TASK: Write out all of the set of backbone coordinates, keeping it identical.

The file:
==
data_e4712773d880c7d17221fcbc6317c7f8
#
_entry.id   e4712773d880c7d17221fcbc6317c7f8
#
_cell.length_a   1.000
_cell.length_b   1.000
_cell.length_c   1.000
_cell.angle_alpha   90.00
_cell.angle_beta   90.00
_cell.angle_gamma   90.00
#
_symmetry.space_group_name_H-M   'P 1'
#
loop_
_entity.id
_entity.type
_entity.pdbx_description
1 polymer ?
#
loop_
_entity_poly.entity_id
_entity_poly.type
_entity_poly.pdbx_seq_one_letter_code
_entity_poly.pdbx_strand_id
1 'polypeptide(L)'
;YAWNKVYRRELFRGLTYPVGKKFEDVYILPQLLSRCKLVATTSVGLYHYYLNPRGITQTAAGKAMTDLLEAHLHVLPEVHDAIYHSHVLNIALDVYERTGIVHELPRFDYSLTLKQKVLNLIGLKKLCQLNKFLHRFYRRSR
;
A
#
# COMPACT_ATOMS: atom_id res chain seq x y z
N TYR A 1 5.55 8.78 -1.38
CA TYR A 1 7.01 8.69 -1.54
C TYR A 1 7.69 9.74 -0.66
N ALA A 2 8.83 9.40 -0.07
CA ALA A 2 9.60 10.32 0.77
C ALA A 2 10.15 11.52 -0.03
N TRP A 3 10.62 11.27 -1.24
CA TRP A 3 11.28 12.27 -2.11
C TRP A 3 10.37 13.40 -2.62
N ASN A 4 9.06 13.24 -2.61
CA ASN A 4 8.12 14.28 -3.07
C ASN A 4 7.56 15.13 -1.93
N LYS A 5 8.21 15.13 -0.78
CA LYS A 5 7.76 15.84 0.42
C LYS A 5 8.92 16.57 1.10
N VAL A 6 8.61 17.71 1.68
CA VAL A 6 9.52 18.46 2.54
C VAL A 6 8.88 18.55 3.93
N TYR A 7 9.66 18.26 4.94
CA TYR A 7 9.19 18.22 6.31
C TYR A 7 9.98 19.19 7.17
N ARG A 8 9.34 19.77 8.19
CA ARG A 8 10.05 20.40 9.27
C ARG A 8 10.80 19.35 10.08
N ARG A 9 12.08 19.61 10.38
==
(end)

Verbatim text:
data_e4712773d880c7d17221fcbc6317c7f8
#
_entry.id   e4712773d880c7d17221fcbc6317c7f8
#
_cell.length_a   1.000
_cell.length_b   1.000
_cell.length_c   1.000
_cell.angle_alpha   90.00
_cell.angle_beta   90.00
_cell.angle_gamma   90.00
#
_symmetry.space_group_name_H-M   'P 1'
#
loop_
_entity.id
_entity.type
_entity.pdbx_description
1 polymer ?
#
loop_
_entity_poly.entity_id
_entity_poly.type
_entity_poly.pdbx_seq_one_letter_code
_entity_poly.pdbx_strand_id
1 'polypeptide(L)'
;YAWNKVYRRELFRGLTYPVGKKFEDVYILPQLLSRCKLVATTSVGLYHYYLNPRGITQTAAGKAMTDLLEAHLHVLPEVHDAIYHSHVLNIALDVYERTGIVHELPRFDYSLTLKQKVLNLIGLKKLCQLNKFLHRFYRRSR
;
A
#
# COMPACT_ATOMS: atom_id res chain seq x y z
N TYR A 1 5.55 8.78 -1.38
CA TYR A 1 7.01 8.69 -1.54
C TYR A 1 7.69 9.74 -0.66
N ALA A 2 8.83 9.40 -0.07
CA ALA A 2 9.60 10.32 0.77
C ALA A 2 10.15 11.52 -0.03
N TRP A 3 10.62 11.27 -1.24
CA TRP A 3 11.28 12.27 -2.11
C TRP A 3 10.37 13.40 -2.62
N ASN A 4 9.06 13.24 -2.61
CA ASN A 4 8.12 14.28 -3.07
C ASN A 4 7.56 15.13 -1.93
N LYS A 5 8.21 15.13 -0.78
CA LYS A 5 7.76 15.84 0.42
C LYS A 5 8.92 16.57 1.10
N VAL A 6 8.61 17.71 1.68
CA VAL A 6 9.52 18.46 2.54
C VAL A 6 8.88 18.55 3.93
N TYR A 7 9.66 18.26 4.94
CA TYR A 7 9.19 18.22 6.31
C TYR A 7 9.98 19.19 7.17
N ARG A 8 9.34 19.77 8.19
CA ARG A 8 10.05 20.40 9.27
C ARG A 8 10.80 19.35 10.08
N ARG A 9 12.08 19.61 10.38